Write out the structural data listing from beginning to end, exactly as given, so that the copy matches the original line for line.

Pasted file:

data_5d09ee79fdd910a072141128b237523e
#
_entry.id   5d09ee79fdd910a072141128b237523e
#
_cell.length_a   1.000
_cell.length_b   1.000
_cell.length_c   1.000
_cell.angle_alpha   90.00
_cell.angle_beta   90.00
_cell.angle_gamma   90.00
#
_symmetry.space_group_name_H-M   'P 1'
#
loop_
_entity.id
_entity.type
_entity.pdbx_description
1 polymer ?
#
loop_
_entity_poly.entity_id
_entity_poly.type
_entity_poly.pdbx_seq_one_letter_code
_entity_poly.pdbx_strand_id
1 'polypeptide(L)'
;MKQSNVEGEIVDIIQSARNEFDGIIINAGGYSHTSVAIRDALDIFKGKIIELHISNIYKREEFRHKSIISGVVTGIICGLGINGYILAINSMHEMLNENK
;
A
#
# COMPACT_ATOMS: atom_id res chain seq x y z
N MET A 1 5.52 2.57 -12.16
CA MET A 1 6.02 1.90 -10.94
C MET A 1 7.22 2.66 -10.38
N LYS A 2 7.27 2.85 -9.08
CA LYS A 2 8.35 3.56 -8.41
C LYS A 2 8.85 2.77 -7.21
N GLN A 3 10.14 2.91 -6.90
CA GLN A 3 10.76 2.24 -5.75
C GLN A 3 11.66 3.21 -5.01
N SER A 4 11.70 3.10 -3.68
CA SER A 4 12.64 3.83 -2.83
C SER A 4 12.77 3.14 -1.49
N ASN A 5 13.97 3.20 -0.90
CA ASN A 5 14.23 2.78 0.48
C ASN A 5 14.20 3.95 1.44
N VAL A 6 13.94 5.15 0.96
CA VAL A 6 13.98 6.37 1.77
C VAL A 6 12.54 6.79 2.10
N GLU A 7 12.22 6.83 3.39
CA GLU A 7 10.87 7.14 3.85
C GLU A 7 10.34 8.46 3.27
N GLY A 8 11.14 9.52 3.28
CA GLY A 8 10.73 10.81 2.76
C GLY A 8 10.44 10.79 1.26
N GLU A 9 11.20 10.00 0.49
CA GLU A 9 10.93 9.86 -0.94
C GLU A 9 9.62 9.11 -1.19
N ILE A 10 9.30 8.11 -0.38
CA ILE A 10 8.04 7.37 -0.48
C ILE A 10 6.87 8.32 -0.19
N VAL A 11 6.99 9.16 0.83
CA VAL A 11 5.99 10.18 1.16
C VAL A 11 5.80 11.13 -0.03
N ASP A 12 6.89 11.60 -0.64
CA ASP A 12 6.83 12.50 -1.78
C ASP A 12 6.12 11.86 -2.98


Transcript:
data_5d09ee79fdd910a072141128b237523e
#
_entry.id   5d09ee79fdd910a072141128b237523e
#
_cell.length_a   1.000
_cell.length_b   1.000
_cell.length_c   1.000
_cell.angle_alpha   90.00
_cell.angle_beta   90.00
_cell.angle_gamma   90.00
#
_symmetry.space_group_name_H-M   'P 1'
#
loop_
_entity.id
_entity.type
_entity.pdbx_description
1 polymer ?
#
loop_
_entity_poly.entity_id
_entity_poly.type
_entity_poly.pdbx_seq_one_letter_code
_entity_poly.pdbx_strand_id
1 'polypeptide(L)'
;MKQSNVEGEIVDIIQSARNEFDGIIINAGGYSHTSVAIRDALDIFKGKIIELHISNIYKREEFRHKSIISGVVTGIICGLGINGYILAINSMHEMLNENK
;
A
#
# COMPACT_ATOMS: atom_id res chain seq x y z
N MET A 1 5.52 2.57 -12.16
CA MET A 1 6.02 1.90 -10.94
C MET A 1 7.22 2.66 -10.38
N LYS A 2 7.27 2.85 -9.08
CA LYS A 2 8.35 3.56 -8.41
C LYS A 2 8.85 2.77 -7.21
N GLN A 3 10.14 2.91 -6.90
CA GLN A 3 10.76 2.24 -5.75
C GLN A 3 11.66 3.21 -5.01
N SER A 4 11.70 3.10 -3.68
CA SER A 4 12.64 3.83 -2.83
C SER A 4 12.77 3.14 -1.49
N ASN A 5 13.97 3.20 -0.90
CA ASN A 5 14.23 2.78 0.48
C ASN A 5 14.20 3.95 1.44
N VAL A 6 13.94 5.15 0.96
CA VAL A 6 13.98 6.37 1.77
C VAL A 6 12.54 6.79 2.10
N GLU A 7 12.22 6.83 3.39
CA GLU A 7 10.87 7.14 3.85
C GLU A 7 10.34 8.46 3.27
N GLY A 8 11.14 9.52 3.28
CA GLY A 8 10.73 10.81 2.76
C GLY A 8 10.44 10.79 1.26
N GLU A 9 11.20 10.00 0.49
CA GLU A 9 10.93 9.86 -0.94
C GLU A 9 9.62 9.11 -1.19
N ILE A 10 9.30 8.11 -0.38
CA ILE A 10 8.04 7.37 -0.48
C ILE A 10 6.87 8.32 -0.19
N VAL A 11 6.99 9.16 0.83
CA VAL A 11 5.99 10.18 1.16
C VAL A 11 5.80 11.13 -0.03
N ASP A 12 6.89 11.60 -0.64
CA ASP A 12 6.83 12.50 -1.78
C ASP A 12 6.12 11.86 -2.98